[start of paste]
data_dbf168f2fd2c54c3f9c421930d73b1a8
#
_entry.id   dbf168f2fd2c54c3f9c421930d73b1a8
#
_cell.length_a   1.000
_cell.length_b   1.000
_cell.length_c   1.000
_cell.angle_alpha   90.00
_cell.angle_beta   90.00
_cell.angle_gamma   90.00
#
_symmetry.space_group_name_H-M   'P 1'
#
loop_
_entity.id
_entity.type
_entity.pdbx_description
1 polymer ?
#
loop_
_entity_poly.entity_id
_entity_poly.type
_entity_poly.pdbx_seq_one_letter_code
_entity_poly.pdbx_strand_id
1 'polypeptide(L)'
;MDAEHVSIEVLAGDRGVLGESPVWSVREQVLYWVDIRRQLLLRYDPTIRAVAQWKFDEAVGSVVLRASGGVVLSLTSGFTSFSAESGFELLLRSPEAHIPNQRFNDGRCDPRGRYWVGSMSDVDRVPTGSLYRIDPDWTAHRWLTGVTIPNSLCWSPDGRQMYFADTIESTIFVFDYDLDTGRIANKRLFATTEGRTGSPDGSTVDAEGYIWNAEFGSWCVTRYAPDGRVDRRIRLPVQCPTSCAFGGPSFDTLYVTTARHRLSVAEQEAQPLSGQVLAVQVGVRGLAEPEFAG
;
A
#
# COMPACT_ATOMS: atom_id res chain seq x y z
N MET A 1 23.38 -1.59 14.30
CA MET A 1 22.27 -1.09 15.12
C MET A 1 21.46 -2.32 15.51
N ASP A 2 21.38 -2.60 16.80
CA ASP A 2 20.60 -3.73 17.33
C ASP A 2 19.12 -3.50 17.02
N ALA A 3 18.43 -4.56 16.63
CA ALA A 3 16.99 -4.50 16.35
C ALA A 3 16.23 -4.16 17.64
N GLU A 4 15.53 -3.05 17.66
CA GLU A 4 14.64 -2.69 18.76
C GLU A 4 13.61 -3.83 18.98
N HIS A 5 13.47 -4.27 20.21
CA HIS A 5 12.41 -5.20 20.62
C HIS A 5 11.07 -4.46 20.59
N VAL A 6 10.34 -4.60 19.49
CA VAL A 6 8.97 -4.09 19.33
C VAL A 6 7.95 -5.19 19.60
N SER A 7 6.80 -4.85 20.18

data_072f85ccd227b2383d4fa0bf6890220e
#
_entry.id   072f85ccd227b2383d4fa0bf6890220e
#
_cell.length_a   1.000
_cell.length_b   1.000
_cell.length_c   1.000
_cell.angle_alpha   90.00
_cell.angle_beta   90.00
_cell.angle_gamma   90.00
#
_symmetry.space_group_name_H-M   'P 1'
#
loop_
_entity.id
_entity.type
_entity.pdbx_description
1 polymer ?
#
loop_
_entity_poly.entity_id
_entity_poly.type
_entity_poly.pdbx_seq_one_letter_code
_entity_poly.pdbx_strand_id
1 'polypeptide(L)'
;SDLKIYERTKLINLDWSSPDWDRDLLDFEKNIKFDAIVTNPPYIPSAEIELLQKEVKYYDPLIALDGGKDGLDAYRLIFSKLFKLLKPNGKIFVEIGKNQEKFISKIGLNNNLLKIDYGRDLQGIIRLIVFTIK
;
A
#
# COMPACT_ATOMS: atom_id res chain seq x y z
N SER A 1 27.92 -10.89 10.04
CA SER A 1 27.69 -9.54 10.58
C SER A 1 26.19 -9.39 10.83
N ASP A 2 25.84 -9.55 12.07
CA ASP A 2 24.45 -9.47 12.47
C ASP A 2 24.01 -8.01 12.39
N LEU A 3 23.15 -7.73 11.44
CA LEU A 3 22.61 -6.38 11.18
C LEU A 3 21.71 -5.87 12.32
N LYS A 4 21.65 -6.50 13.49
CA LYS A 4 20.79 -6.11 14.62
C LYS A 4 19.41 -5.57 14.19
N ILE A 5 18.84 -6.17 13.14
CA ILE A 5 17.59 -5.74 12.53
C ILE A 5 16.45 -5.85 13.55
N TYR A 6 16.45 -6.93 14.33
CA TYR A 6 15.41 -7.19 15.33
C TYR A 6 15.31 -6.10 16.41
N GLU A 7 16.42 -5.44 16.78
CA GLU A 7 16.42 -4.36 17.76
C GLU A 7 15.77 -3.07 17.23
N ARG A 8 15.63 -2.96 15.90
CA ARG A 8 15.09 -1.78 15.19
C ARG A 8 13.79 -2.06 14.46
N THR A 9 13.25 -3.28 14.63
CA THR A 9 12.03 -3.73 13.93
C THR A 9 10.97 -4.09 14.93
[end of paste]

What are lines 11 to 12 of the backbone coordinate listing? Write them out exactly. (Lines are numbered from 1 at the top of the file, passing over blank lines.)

#
_symmetry.space_group_name_H-M   'P 1'